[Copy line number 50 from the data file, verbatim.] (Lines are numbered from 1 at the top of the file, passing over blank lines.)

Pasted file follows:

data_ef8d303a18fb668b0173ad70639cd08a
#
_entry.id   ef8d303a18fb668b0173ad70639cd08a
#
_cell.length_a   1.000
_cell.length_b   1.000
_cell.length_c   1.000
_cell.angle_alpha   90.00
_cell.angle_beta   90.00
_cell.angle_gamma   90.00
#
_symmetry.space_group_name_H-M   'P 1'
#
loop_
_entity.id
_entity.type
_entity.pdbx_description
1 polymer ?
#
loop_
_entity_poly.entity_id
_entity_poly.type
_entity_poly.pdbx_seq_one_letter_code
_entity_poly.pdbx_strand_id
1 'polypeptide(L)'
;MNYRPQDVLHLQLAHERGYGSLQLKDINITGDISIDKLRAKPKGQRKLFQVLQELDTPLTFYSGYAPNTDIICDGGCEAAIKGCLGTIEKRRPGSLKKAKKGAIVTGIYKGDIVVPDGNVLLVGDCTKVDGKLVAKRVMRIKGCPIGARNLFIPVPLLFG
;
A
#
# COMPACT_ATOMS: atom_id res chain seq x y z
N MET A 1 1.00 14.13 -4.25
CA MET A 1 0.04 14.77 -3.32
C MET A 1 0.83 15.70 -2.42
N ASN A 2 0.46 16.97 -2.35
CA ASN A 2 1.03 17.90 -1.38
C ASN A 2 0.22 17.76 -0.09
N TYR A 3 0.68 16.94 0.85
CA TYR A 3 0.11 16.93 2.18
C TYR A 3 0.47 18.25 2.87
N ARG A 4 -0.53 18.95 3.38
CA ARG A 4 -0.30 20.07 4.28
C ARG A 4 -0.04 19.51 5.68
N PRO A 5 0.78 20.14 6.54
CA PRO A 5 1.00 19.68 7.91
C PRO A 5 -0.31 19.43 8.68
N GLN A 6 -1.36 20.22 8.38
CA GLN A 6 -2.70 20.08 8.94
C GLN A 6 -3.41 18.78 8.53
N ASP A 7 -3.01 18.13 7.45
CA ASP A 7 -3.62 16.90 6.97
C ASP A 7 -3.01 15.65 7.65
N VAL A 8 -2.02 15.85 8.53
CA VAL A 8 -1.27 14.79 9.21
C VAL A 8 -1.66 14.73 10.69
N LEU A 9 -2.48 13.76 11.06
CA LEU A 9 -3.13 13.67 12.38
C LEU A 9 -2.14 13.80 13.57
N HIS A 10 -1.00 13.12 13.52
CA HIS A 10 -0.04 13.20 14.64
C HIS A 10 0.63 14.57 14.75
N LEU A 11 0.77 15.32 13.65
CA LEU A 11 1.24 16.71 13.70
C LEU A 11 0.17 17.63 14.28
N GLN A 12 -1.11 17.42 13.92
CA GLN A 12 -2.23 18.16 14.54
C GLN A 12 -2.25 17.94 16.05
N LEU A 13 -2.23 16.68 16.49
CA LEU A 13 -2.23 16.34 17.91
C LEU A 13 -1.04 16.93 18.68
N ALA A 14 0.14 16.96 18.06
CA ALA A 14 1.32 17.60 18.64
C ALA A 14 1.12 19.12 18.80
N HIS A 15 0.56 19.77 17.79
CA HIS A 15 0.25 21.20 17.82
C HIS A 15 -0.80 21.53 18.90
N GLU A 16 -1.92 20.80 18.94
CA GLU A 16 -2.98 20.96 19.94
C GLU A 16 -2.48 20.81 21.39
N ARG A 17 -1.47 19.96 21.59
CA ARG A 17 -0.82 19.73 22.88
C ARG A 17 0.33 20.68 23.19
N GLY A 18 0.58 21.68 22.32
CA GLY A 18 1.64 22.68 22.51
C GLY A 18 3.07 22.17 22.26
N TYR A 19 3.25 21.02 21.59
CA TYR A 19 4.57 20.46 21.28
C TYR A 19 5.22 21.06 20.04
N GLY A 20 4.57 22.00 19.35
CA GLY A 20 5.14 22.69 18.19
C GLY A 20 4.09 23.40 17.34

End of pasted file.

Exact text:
CA ASP A 7 -3.62 16.90 6.97